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Soft and fluffy, buttery and delicious, these amazing Lion House Rolls have stood the test of time.
Baked in their signature spiral shape, hot and fresh from the oven Lion House Rolls are slathered in melted butter.
Can you freeze the unbaked rolls?
Bake some now and freeze some for later.
How do you bake the frozen rolls?
How do you get the signature Lion House Roll spiral shape?
How do you know when you’ve properly proofed the dough during the first rise?
How do you know when the rolls have risen enough?
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Lion House Rolls
- 2 cups warm water 105° – 110°F
- ⅔ cup nonfat dry milk
- 2 tablespoons active dry yeast
- ¼ cup granulated sugar
- 2 teaspoons salt
- ⅓ cup unsalted butter (room temperature, plus ⅓ cup additional melted butter for brushing on dough and baked rolls)
- 1 egg room temperature
- 5 ½ cups all-purpose flour plus more for dusting the work surface
- If using a stand mixer, fit with the paddle attachment. Combine the water and dry milk in the mixing bowl and blend until dissolved. Add the yeast, sugar, salt, ⅓ cup of room temperature butter, egg and 2 cups of the flour. Blend on low speed until all ingredients are moist. Increase the speed to medium and mix for two minutes.
- Add 2 more cups of flour and blend on low until ingredients are moist. Increase the speed to medium and mix for two more minutes. Add the remaining 1 ½ cups of flour, ½ cup at a time and mix until combined. Once moistened, change to the dough hook and mix until the dough is smooth and starting to hold together. The dough will be loose and sticky and will not clean the sides of the bowl.
- Scrape out the dough with a rubber spatula into a well oiled bowl or container. Cover the bowl with plastic wrap and place in a warm location free from drafts until the dough is doubled in size. (I use my microwave with the task light on.) This may take anywhere from 30 to 60 minutes.
- Line two large rimmed baking sheets with parchment paper and set aside.
- Gently deflate the dough by pressing down with your palm. Turn out the dough onto a well floured, clean work surface.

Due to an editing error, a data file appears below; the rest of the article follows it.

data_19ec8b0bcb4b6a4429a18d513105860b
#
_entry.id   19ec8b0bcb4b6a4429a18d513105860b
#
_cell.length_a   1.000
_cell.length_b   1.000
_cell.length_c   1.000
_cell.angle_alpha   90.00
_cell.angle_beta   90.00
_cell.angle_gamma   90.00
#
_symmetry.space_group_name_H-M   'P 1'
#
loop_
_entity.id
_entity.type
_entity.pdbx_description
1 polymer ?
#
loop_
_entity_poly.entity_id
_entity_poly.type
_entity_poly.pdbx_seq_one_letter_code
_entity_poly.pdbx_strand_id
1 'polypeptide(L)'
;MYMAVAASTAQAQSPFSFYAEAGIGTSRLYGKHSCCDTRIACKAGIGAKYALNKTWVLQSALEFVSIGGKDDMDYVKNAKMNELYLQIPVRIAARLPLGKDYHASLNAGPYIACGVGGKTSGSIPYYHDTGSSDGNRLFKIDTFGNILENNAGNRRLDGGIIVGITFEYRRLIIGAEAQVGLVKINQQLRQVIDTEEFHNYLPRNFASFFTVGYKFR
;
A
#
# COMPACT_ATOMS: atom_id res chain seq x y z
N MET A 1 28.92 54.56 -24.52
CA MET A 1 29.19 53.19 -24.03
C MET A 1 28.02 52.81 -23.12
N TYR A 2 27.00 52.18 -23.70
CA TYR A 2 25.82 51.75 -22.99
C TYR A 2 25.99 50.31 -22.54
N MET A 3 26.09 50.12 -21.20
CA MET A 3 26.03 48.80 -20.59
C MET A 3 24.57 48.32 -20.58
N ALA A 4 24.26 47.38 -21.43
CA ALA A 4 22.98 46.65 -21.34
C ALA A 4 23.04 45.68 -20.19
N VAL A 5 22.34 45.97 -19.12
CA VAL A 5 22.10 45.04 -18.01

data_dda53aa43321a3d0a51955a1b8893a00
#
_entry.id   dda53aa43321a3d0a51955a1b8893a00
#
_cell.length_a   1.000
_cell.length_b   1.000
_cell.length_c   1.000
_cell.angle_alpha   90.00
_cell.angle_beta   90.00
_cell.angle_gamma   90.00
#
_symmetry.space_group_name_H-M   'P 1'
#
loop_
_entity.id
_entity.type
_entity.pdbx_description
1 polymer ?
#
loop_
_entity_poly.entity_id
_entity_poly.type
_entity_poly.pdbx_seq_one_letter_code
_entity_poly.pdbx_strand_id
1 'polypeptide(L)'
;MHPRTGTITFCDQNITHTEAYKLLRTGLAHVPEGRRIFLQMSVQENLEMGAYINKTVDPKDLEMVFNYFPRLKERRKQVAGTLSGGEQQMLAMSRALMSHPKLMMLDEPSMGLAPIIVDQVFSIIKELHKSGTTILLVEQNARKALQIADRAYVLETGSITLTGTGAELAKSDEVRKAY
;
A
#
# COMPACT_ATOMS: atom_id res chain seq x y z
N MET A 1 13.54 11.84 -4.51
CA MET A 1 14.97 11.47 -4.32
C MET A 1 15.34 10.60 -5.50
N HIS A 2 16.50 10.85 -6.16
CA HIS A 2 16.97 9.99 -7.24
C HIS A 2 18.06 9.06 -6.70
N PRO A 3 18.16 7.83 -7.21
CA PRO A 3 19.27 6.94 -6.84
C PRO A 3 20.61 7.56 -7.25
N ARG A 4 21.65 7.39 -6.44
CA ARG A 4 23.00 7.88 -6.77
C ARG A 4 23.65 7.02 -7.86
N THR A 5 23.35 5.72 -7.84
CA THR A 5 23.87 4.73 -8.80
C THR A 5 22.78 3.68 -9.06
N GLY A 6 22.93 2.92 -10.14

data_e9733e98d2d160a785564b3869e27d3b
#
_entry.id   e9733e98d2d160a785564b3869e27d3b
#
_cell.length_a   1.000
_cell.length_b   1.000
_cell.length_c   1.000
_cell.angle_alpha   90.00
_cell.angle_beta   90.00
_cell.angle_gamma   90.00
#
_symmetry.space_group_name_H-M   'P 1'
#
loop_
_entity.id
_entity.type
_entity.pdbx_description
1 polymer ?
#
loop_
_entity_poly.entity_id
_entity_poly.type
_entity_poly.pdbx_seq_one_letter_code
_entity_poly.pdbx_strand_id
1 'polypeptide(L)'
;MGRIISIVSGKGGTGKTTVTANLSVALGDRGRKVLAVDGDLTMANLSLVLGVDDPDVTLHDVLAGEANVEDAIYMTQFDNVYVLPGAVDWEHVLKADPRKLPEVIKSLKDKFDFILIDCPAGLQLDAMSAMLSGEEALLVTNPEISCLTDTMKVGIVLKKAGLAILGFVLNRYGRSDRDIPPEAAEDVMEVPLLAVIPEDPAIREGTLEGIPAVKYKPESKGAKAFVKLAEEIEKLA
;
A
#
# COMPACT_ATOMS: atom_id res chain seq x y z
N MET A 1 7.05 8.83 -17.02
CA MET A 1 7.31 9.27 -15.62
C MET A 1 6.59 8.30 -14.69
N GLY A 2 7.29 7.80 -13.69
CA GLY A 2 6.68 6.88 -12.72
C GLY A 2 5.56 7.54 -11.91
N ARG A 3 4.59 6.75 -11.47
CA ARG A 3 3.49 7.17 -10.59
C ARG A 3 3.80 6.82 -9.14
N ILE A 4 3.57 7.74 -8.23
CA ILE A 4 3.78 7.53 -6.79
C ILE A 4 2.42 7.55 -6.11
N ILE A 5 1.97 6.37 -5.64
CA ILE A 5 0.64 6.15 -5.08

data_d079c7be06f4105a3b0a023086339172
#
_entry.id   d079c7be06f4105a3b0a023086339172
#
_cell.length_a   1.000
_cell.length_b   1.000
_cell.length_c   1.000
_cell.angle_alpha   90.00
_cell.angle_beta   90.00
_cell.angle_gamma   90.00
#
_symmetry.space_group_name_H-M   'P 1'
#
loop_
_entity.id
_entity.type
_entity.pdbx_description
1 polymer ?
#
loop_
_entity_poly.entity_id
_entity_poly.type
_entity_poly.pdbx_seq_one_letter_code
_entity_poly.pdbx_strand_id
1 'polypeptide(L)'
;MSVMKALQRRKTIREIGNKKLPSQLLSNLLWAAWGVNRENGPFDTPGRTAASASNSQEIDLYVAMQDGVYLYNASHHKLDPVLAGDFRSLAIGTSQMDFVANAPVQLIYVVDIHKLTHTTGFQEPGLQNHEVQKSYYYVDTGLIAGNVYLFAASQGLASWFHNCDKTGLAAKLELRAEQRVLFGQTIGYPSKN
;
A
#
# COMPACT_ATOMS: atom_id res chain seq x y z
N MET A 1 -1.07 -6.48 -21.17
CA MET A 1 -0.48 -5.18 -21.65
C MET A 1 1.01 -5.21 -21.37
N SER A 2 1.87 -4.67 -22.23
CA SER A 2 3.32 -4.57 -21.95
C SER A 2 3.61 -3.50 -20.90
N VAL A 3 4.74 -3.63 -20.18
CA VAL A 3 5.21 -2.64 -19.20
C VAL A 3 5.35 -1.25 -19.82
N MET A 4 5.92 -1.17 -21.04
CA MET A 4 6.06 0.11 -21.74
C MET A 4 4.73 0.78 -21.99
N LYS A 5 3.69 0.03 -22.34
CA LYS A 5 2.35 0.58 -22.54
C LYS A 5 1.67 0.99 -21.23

- Cut the dough in half. Don’t knead the dough and try not to fold over. Cover the remaining dough until needed.
- Working with half the dough, gently press or roll out to a little larger than an 8x18-inch rectangle, about ½-inch thick. Brush the dough with melted butter. Cut the dough in half lengthwise using a sharp knife or pizza cutter. Cut each half into 18 (2x4-inch) pieces. Pull one end of a piece of dough and stretch it out a little. Starting on the thinner end you pulled, roll up into spirals with the butter on the inside. (See video linked in notes) Place the rolls about 2-inches apart on the prepared pan with the thicker end piece facing down, all going in the same direction. At this point you can flash freeze the rolls for baking at a later time. See NOTES for freezing.
- Lightly cover the rolls with a sprayed/greased piece of plastic wrap and place in a warm location until doubled in size, anywhere from 30 to 60 minutes. To check for proper rise, gently press an area around the bottom of one roll with a finger or knuckle. If the indentation springs back a little and does not fill in completely the rolls are ready to bake.
- Bake at 375°F for 15 to 20 minutes depending on the size of the rolls or until golden brown. Remove from the oven and immediately brush hot rolls with melted butter. Enjoy!
- The original recipe from the Lion House Cookbook noted that if you plan to freeze the rolls, you should double the yeast.
- After shaping the rolls place them (not touching) on a waxed paper or parchment lined baking sheet. Place the unbaked rolls in the freezer and freeze until firm. Once firm, place the rolls in a large zip lock bag or airtight container and keep frozen for up to 4 weeks.
- Place frozen rolls 2 inches apart on a parchment lined baking sheet. Cover the rolls loosely with plastic wrap coated with vegetable cooking spray. Place the rolls in a warm place until the rolls rise and are doubled in size. This will take about 2 to 2 1/2 hours. Bake according to the directions above.
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Thanks so much for stopping by! Tricia